I've definitely grown as a person. Traveling has definitely changed me. Over the years, I've become more confident, better able to have a conversation with strangers, and especially the ability to read people. When you can't speak the local language, you have to learn to read non-verbal cues and get by without language. That's been one of the greatest skills travel has taught me - how to communicate without speaking the local language.
Do you think you'll ever settle into a "fixed life"?
Well, I have settled down. I now have an apartment in NYC and I'm traveling less. I'm more semi-nomadic at the moment. I'm ready for that though. After 6.5 years of being on the move, I look forward to having a place to come back to, regular friends to call, a gym, and a fully stocked kitchen. After so many years traveling solo, I'm ready to move on to the next phase of my life. We all grow up eventually.
Your book "How to travel the world on $50 a day" has just been published. How much does money impact on the experiences you have when you travel?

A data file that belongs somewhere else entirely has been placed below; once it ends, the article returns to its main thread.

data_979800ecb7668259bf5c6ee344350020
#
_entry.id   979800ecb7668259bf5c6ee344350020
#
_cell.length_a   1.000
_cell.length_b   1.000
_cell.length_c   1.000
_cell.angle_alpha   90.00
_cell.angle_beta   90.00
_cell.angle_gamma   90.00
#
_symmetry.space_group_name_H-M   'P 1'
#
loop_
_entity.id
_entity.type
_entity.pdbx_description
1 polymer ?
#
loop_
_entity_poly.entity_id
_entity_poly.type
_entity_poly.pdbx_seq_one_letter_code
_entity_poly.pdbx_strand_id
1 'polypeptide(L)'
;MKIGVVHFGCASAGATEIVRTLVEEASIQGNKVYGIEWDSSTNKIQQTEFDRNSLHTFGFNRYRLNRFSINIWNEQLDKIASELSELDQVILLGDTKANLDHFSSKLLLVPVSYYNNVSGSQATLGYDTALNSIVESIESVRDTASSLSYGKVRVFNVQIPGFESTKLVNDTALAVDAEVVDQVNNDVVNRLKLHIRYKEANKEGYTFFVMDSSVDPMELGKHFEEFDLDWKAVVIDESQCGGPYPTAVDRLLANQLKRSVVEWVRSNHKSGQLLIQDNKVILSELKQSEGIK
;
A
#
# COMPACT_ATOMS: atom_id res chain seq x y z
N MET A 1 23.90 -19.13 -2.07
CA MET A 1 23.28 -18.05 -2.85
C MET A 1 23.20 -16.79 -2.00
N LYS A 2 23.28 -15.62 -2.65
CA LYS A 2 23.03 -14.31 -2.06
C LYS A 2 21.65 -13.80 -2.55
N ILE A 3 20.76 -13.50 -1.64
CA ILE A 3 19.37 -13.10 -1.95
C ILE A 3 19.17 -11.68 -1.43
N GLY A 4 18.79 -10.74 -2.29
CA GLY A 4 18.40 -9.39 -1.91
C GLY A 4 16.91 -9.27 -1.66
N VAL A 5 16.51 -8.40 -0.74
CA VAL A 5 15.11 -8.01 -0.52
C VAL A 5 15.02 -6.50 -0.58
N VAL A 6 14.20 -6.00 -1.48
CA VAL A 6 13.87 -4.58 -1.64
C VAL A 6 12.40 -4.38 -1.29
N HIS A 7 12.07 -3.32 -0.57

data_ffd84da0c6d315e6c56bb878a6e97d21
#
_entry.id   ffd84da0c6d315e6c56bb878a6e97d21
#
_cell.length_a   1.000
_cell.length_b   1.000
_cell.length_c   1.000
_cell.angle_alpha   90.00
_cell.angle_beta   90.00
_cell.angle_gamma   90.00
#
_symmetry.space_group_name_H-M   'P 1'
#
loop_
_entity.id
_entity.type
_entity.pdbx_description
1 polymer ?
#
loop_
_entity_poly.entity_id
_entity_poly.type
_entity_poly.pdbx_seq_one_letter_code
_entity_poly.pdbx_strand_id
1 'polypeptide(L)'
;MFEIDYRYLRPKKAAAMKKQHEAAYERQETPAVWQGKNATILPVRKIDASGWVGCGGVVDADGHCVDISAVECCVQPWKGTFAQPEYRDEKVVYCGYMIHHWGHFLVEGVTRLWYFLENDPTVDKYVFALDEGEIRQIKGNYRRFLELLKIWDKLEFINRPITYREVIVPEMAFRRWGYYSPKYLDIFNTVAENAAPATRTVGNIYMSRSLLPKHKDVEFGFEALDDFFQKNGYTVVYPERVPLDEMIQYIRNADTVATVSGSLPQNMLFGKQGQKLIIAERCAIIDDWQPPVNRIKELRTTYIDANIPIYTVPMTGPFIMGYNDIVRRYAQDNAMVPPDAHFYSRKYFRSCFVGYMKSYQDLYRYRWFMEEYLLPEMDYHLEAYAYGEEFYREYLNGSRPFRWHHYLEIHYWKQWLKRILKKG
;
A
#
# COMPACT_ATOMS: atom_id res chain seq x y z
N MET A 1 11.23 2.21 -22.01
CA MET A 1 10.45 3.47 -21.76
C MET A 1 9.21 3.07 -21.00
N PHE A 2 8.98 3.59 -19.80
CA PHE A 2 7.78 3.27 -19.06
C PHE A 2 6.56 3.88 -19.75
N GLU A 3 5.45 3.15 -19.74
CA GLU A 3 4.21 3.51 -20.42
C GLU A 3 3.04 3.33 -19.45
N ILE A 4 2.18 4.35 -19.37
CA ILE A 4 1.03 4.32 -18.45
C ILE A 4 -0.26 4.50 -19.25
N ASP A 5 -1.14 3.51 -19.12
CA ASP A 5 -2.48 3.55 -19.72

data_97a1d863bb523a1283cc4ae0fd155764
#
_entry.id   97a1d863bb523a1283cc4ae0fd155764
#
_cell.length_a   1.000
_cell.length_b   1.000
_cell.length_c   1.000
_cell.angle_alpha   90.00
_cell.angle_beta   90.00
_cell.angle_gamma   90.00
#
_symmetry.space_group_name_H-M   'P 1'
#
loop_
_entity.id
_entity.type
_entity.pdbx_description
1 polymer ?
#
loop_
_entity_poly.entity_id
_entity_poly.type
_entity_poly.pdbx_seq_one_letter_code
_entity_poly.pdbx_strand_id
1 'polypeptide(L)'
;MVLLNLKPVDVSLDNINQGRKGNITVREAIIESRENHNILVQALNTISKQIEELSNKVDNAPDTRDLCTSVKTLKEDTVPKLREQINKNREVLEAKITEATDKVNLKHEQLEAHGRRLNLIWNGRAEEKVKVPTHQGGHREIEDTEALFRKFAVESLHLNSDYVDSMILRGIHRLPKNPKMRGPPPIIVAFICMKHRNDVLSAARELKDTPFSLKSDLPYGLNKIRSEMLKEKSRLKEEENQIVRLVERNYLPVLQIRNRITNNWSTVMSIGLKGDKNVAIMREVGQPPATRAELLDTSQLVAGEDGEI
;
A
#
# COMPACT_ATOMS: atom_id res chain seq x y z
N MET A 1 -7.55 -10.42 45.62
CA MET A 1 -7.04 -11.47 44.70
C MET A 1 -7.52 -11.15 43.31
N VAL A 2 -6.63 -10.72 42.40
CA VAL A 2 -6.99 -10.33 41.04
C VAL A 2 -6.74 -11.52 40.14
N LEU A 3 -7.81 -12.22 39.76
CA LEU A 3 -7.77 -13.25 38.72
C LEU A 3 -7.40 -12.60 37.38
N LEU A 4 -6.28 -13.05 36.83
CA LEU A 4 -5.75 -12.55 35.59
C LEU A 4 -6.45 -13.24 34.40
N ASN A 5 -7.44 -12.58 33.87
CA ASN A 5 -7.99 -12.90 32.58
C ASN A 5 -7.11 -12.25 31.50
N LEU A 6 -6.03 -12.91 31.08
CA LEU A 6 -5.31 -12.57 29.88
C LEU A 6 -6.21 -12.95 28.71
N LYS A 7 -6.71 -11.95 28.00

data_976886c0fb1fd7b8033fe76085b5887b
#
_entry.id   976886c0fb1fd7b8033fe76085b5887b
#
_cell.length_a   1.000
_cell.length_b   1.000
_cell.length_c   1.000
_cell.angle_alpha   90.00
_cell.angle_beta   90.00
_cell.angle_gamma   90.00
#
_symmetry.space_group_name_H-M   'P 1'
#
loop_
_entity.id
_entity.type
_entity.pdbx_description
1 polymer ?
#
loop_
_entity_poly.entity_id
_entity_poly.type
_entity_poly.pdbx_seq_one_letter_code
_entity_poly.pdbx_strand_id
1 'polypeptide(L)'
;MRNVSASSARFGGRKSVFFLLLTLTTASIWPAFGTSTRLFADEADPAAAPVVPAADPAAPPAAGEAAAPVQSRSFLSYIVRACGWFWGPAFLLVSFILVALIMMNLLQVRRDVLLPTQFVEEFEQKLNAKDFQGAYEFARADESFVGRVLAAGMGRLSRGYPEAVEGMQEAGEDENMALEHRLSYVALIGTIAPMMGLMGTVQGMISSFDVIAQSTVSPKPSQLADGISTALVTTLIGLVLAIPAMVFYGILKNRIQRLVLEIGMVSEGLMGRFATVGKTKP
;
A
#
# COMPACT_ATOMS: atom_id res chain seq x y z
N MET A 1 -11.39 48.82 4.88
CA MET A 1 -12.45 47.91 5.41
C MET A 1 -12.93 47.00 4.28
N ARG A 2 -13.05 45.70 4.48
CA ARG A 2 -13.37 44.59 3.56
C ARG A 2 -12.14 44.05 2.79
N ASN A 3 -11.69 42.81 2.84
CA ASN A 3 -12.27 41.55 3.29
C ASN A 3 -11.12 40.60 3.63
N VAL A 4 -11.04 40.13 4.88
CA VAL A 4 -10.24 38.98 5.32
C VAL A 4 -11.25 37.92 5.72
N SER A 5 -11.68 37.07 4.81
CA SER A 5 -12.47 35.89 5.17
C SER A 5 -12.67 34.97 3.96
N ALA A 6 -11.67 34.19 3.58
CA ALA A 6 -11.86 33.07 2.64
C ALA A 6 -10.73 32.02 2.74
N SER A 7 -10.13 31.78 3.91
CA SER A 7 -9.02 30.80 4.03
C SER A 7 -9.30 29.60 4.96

The important thing is value. It's not about about the price you pay but about the value you get. Too many travelers are worried about the absolute dollar amount of what they are purchasing and don't look at value. I don't want to spend money and the book is about finding ways to avoid spending money but more importantly, the book is about finding value. It doesn't if something is 10 cents or 10 dollars if that's the maximum reward you can get at that price. A tour may cost 200 dollars but if it's the cheapest available option, it will be lots of fun, and everything is included in that price, then that's a good value tour. Similarly a hostel that is 10 dollars might be worse than a hostel that is 15 if you have pay for your sheets, there is no breakfast, and the beds are uncomfortable.
Do you think you can travel cheap and not be a cheapskate? Have you haggled with someone over 50 cents and felt shitty afterwards?